There were 4 patients from 2 unrelated families. In one family (Family 9) the pedigree analysis indicated an autosomal dominant mode of inheritance with reduced penetrance consistent with maternal imprinting.

The mean age at onset of the disease was 2 years and 4 months (range: 8 months to 3 years). All patients had a clinical phenotype of myoclonus combined with dystonia, involving the upper body part and being myoclonus the predominant movement disorder. None of the patients had an involvement of lower limbs. In one family alcohol sensitivity and psychiatric symptoms, described as anxiety disorder were also reported. In both families there was a history of epilepsy, which did not cooccurred in the subjects affected by MDS, with characteristics of generalized primary epilepsy.

None of the patients experienced a progression of the motor symptoms and no treatment had been given. The movement disorder spontaneously improved in the two older siblings of Family 3 after age 10.

Electrophysiological Results

The data of EMG recordings are summarized in Table 3. The EMG correlates of the myoclonic jerks demonstrated bursts with a wide range of duration, from 60 to 500 ms. The myoclonic jerks were evident at rest in 6 patients, and in this circumstance the bursts occurred on a silent background (Fig. 2A). In all patients, voluntary muscle activation produced or aggravated the myoclonic jerks, which became repetitive with always an arrhythmic pattern. In 5 patients, there were also polymyographic features consistent with dystonia (cocontraction of agonist and antagonist muscles during voluntary movements), and in these patients the myoclonic jerks were superimposed to the abnormal prolonged tonic activity (Fig. 2B). Each patient showing both very short and very long bursts (Fig. 2C,D). The burst occurred mainly synchronous on antagonist muscles (Fig. 2C) but sometimes they were also asynchronous. Other electrophysiological investigations (somatosensory and central motor evoked potentials, long-loop reflex study, EEG–EMG and jerked locked potentials) resulted normal in SGCE-positive and -negative patients. In one mutation-negative patient (Patient 17), epileptic abnormalities characterized by high amplitude spike and waves on temporal regions were transiently recorded on EEG during sleep.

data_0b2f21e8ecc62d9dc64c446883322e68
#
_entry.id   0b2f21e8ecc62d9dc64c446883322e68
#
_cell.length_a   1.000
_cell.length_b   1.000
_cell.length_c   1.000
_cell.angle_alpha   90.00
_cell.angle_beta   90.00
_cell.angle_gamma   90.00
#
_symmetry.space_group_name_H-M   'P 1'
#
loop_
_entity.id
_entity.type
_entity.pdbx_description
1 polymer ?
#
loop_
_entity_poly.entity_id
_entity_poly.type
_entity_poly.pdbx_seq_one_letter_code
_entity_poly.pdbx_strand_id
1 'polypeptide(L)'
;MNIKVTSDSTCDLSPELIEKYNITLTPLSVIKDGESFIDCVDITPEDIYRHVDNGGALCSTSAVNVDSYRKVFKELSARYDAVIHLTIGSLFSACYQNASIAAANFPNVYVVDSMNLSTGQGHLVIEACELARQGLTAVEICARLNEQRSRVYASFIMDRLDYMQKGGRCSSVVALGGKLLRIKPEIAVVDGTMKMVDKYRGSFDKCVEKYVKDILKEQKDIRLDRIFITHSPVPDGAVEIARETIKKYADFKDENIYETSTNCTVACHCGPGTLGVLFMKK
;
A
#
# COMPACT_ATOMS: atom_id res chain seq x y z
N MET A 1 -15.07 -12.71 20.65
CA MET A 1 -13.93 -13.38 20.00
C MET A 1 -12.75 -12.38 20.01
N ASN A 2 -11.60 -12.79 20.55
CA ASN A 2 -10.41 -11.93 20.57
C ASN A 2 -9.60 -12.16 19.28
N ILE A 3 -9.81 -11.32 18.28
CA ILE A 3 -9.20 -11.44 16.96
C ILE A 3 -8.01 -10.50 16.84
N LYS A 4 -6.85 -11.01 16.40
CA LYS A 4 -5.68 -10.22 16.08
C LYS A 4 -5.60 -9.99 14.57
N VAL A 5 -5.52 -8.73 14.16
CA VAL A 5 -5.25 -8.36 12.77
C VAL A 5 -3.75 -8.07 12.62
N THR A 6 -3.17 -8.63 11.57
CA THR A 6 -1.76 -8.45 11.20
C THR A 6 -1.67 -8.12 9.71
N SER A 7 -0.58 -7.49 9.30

Table 3. Polymyographic aspects of myoclonus
Fam. No.Pt. NoSGCE mutationDuration of bursts (ms)Other characteristicsDistributionPresence at restPresence with postural maintenancePresence with voluntary movementsStimuli sensitivity
  1. n.t.: not tested; synchr: synchronous; asynchr: asynchronous; isol: isolated; arrhyt: arrhythmic.

1Pt. 1+100–500Synchr, isolProximal and distalNoYesYesNo
 Pt. 2+60–250Synchr, arrhytProximal and distalNoYesYesNo
 Pt. 3+100Synchr, isolProximal and distalNoNoYesYes
2Pt. 4+50–300Synchr, arrhytProximal and distalNoNoYesYes
 Pt. 5+80–150Synchr, isolProximal and distalNoNoYesNo
3Pt. 680–200Synchr, isolProximal and distalYesYesYesn.t
 Pt. 8100–15Synchr, isolProximalNoNoYesn.t
 Pt. 760–250Synchr and asynchr, isolProximalNoYesYesn.t
4Pt. 9+100–200Synchr, arrhytProximal and distalNoNoYesn.t.
5Pt. 10+50–400Synchr, arrhytProximal and distalYesYesYesYes